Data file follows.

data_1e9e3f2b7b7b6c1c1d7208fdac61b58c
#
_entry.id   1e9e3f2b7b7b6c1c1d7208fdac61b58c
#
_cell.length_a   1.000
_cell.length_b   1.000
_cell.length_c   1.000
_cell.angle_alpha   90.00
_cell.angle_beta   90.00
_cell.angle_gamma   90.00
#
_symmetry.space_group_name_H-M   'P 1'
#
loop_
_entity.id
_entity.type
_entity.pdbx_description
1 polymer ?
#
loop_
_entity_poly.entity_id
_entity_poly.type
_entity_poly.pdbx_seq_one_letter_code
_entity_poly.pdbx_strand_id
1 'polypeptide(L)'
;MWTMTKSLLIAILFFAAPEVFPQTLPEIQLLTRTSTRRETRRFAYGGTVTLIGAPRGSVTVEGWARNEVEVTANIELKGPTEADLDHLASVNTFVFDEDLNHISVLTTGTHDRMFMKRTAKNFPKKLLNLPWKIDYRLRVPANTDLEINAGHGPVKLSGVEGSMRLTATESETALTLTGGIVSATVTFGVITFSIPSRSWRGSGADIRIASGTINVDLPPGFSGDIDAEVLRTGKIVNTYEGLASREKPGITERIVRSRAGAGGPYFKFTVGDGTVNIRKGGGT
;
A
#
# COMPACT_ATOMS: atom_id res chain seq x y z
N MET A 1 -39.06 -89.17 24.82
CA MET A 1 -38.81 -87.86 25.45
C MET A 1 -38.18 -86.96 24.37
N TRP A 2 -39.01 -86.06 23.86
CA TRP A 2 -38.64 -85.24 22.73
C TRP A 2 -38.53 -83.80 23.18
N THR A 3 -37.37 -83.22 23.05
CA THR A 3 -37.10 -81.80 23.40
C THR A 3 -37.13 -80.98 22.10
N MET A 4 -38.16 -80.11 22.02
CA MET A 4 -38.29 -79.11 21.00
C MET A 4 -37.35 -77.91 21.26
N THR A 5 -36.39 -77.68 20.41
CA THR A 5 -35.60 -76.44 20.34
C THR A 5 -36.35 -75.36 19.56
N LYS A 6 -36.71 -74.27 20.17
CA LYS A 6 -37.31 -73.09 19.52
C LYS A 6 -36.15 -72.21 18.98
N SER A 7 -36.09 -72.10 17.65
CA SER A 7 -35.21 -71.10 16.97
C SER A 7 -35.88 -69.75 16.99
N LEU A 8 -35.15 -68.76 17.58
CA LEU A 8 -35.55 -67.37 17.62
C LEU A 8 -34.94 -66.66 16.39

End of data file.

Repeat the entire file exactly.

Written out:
data_1e9e3f2b7b7b6c1c1d7208fdac61b58c
#
_entry.id   1e9e3f2b7b7b6c1c1d7208fdac61b58c
#
_cell.length_a   1.000
_cell.length_b   1.000
_cell.length_c   1.000
_cell.angle_alpha   90.00
_cell.angle_beta   90.00
_cell.angle_gamma   90.00
#
_symmetry.space_group_name_H-M   'P 1'
#
loop_
_entity.id
_entity.type
_entity.pdbx_description
1 polymer ?
#
loop_
_entity_poly.entity_id
_entity_poly.type
_entity_poly.pdbx_seq_one_letter_code
_entity_poly.pdbx_strand_id
1 'polypeptide(L)'
;MWTMTKSLLIAILFFAAPEVFPQTLPEIQLLTRTSTRRETRRFAYGGTVTLIGAPRGSVTVEGWARNEVEVTANIELKGPTEADLDHLASVNTFVFDEDLNHISVLTTGTHDRMFMKRTAKNFPKKLLNLPWKIDYRLRVPANTDLEINAGHGPVKLSGVEGSMRLTATESETALTLTGGIVSATVTFGVITFSIPSRSWRGSGADIRIASGTINVDLPPGFSGDIDAEVLRTGKIVNTYEGLASREKPGITERIVRSRAGAGGPYFKFTVGDGTVNIRKGGGT
;
A
#
# COMPACT_ATOMS: atom_id res chain seq x y z
N MET A 1 -39.06 -89.17 24.82
CA MET A 1 -38.81 -87.86 25.45
C MET A 1 -38.18 -86.96 24.37
N TRP A 2 -39.01 -86.06 23.86
CA TRP A 2 -38.64 -85.24 22.73
C TRP A 2 -38.53 -83.80 23.18
N THR A 3 -37.37 -83.22 23.05
CA THR A 3 -37.10 -81.80 23.40
C THR A 3 -37.13 -80.98 22.10
N MET A 4 -38.16 -80.11 22.02
CA MET A 4 -38.29 -79.11 21.00
C MET A 4 -37.35 -77.91 21.26
N THR A 5 -36.39 -77.68 20.41
CA THR A 5 -35.60 -76.44 20.34
C THR A 5 -36.35 -75.36 19.56
N LYS A 6 -36.71 -74.27 20.17
CA LYS A 6 -37.31 -73.09 19.52
C LYS A 6 -36.15 -72.21 18.98
N SER A 7 -36.09 -72.10 17.65
CA SER A 7 -35.21 -71.10 16.97
C SER A 7 -35.88 -69.75 16.99
N LEU A 8 -35.15 -68.76 17.58
CA LEU A 8 -35.55 -67.37 17.62
C LEU A 8 -34.94 -66.66 16.39